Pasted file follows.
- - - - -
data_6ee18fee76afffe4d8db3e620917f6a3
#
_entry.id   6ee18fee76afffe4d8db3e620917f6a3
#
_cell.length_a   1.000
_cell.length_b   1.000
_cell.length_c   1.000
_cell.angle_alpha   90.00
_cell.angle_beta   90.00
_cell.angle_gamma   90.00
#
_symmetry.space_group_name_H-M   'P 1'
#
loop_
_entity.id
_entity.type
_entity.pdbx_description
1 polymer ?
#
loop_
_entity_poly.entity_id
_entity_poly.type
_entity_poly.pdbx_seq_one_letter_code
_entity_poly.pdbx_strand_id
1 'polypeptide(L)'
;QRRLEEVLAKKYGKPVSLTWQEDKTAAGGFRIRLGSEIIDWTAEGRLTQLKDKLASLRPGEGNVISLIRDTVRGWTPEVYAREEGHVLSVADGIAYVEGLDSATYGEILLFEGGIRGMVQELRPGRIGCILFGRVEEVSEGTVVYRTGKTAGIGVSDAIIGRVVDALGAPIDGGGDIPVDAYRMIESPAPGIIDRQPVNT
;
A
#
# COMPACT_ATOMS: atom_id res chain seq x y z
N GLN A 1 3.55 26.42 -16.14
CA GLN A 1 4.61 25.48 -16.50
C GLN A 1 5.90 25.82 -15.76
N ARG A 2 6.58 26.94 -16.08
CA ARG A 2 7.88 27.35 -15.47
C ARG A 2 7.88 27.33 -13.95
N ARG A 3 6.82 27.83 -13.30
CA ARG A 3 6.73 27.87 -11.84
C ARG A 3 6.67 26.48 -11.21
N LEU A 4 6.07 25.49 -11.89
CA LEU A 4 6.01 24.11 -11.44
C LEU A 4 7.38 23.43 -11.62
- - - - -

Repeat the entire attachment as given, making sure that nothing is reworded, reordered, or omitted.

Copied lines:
data_6ee18fee76afffe4d8db3e620917f6a3
#
_entry.id   6ee18fee76afffe4d8db3e620917f6a3
#
_cell.length_a   1.000
_cell.length_b   1.000
_cell.length_c   1.000
_cell.angle_alpha   90.00
_cell.angle_beta   90.00
_cell.angle_gamma   90.00
#
_symmetry.space_group_name_H-M   'P 1'
#
loop_
_entity.id
_entity.type
_entity.pdbx_description
1 polymer ?
#
loop_
_entity_poly.entity_id
_entity_poly.type
_entity_poly.pdbx_seq_one_letter_code
_entity_poly.pdbx_strand_id
1 'polypeptide(L)'
;QRRLEEVLAKKYGKPVSLTWQEDKTAAGGFRIRLGSEIIDWTAEGRLTQLKDKLASLRPGEGNVISLIRDTVRGWTPEVYAREEGHVLSVADGIAYVEGLDSATYGEILLFEGGIRGMVQELRPGRIGCILFGRVEEVSEGTVVYRTGKTAGIGVSDAIIGRVVDALGAPIDGGGDIPVDAYRMIESPAPGIIDRQPVNT
;
A
#
# COMPACT_ATOMS: atom_id res chain seq x y z
N GLN A 1 3.55 26.42 -16.14
CA GLN A 1 4.61 25.48 -16.50
C GLN A 1 5.90 25.82 -15.76
N ARG A 2 6.58 26.94 -16.08
CA ARG A 2 7.88 27.35 -15.47
C ARG A 2 7.88 27.33 -13.95
N ARG A 3 6.82 27.83 -13.30
CA ARG A 3 6.73 27.87 -11.84
C ARG A 3 6.67 26.48 -11.21
N LEU A 4 6.07 25.49 -11.89
CA LEU A 4 6.01 24.11 -11.44
C LEU A 4 7.38 23.43 -11.62